Slave to the Blog: Human Rights Round Up
A number of additional human rights items have popped up recently, in addition to the possible executions we covered last week. First up, the US and Korean missions at the UN organized a conversation on human rights issue, moderated by Barbara Demick, whose Nothing to Envy is one of the true must-read books on North Korea. Testimony was provided by Joseph Kim, orphaned when his father died of starvation and his mother set out in search of food. Jay Jo’s parents were similarly victims of the famine. Kim Haesook provides an example of someone punished by the songbun system, sent to Camp 18 for the crimes of a grandfather.
The event was punctuated by an effort by the North Korean delegation to have their say following one of the refugee's testimony. According to Demick and US representative Samantha Power in delivered remarks, the North Korean delegation was offered the opportunity to respond. But rather than engaging on the issue—which would have been welcomed--the UN team reverted to form.
Some have claimed that Powers tried to shut the North Koreans up, but Martin Williams of North Korea Tech has done the service of providing a clip of the confrontation so you can reach your own judgment. Not surprisingly, there is not much sympathy in the room for the North Korean rant, which the panel for the most part watches with bemusement.
Meanwhile, participants in the Women’s Walk for Peace covered in earlier posts (here and here) continue to grapple with how to square the peace and human rights agendas. Abraham Cooper and Greg Scarlatoiu call the effort “empty marching,” arguing that they should use their stature to push the agenda outlined in the Commission of Inquiry agenda. Thor Halvorssen and Alex Gladstein go farther in Foreign Policy, focusing again on the hapless Christine Ahn and her status as a “fellow traveler.”
Although Ahn was central to organizing the event, there are plenty of women leaders who signed on and the event should not be judged by Ahn’s selective reading of history, such as silence on minor details such as who initiated the Korean War. In a news conference covered by Anna Fifield at the Washington Post and NKNews, Steinem was clearly thinking about the issue. She argued that strategies of confrontation had had little effect, which is arguably true.
But she also claimed in a moment of exasperation—and an attempted political pivot—that the march has the same objective as Reagan’s Berlin speech, in which he argued that the wall should be torn down. But the metaphor fell more than a little flat; the East Germans built the Berlin Wall just like the North Koreans have rigidly controlled exit. If there is a wall to be torn down, it’s of North Korea’s making. And although I support the march, I cringe when Steinem says she plans to talk seriously to her counterparts at a peace forum organized with the regime’s oversight in Pyongyang. But there are no such counterparts. That North Korean women might be exposed to this group of high-powered activists is, in my view, the major argument for the effort. I doubt seriously that all of them will hold their tongues, which would be a joy to watch.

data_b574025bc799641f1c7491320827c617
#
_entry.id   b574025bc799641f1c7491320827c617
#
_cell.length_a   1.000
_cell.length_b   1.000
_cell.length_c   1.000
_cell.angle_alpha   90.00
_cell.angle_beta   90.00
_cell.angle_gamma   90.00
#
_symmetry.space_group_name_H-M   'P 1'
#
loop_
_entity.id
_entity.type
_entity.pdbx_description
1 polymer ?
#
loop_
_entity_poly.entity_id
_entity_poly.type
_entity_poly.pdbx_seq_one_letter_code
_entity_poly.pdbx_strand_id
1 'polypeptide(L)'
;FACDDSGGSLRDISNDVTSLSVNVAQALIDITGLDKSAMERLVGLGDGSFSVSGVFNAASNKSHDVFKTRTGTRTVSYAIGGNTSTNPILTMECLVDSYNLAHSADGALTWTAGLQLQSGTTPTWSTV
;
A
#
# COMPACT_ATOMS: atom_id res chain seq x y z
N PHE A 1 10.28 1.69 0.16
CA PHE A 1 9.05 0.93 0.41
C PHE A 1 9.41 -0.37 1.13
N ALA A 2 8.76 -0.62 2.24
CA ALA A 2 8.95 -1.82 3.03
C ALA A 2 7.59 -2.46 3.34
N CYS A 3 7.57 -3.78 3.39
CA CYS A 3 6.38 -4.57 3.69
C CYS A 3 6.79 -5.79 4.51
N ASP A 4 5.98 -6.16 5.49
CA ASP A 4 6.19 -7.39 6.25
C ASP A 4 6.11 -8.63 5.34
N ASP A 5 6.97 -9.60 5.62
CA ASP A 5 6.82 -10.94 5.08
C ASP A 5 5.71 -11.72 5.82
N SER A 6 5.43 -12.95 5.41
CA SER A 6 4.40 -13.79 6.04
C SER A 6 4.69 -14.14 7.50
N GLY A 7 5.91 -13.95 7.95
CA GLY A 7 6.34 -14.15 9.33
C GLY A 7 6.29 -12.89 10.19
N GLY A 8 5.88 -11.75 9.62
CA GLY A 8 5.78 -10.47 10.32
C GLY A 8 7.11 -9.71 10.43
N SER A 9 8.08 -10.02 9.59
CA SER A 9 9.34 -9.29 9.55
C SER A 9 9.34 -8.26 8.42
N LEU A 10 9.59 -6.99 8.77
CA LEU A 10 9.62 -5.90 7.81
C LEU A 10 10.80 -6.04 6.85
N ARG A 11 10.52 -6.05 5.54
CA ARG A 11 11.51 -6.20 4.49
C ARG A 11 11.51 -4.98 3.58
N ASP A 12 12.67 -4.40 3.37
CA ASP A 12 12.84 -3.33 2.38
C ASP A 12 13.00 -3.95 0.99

Last week the Heritage Foundation also staged an event on the human rights issue, including prominent analysts and activists from a number of human rights NGOs; the full program is listed above and you can find the video here.
Finally, Roberta Cohen—who participated in the Heritage panel—has a very useful piece at 38North on how the UN agencies can introduce a human rights component to their programming vis-à-vis North Korea. Cohen argues that it is time to talk seriously about the Rights Up Front Approach for UN agencies dealing with the DPRK. She raises a range of possible actions, from considering the effects of the songbun/caste system on healthcare, the provision of healthcare in the penal system, the refugees, and monitoring of World Food Program assistance to assure delivery to the most vulnerable. She even raises the question of contingency planning for humanitarian problems in the case of a collapse scenario.
Some of these things are unlikely to happen. Yet her account highlights some of challenges of such efforts, if only indirectly. The North Korean response to this agenda is likely to be “no thanks.” Would agencies tasked with a humanitarian mission forego aid if the North Koreans refused to talk on these issues? These are hard questions and most likely to be raised most effectively by a contact group including countries such as Indonesia or smaller European states.
Maintaining Focus on North Korea Human Rights Violations
Heritage Foundation, April 28
Panel 1 – North Korean Defectors Highlight Abuses
Kim Seong-min, Founder and Director, Free North Korea Radio
Choi Jeong-hun, Commander, North Korea People's Liberation Front
Lee So-yeon, Representative, New Korea Women's Alliance
Park Kun-ha, Representative, North Korea Intellectuals Solidarity
Chair, North Korea Freedom Coalition, and President, Defense Forum Foundation
Panel 2 – Policy Recommendations for the United States
Jared Genser, Managing Director, Perseus Strategies, and Founder, Freedom Now
Roberta Cohen, Nonresident Senior Fellow, The Brookings Institution and Co-Chair, Committee for Human Rights in North Korea
Lee Sung-yoon, Professor in Korean Studies, The Fletcher School , Tufts University
Bruce Klingner, Senior Research Fellow, Northeast Asia, The Heritage Foundation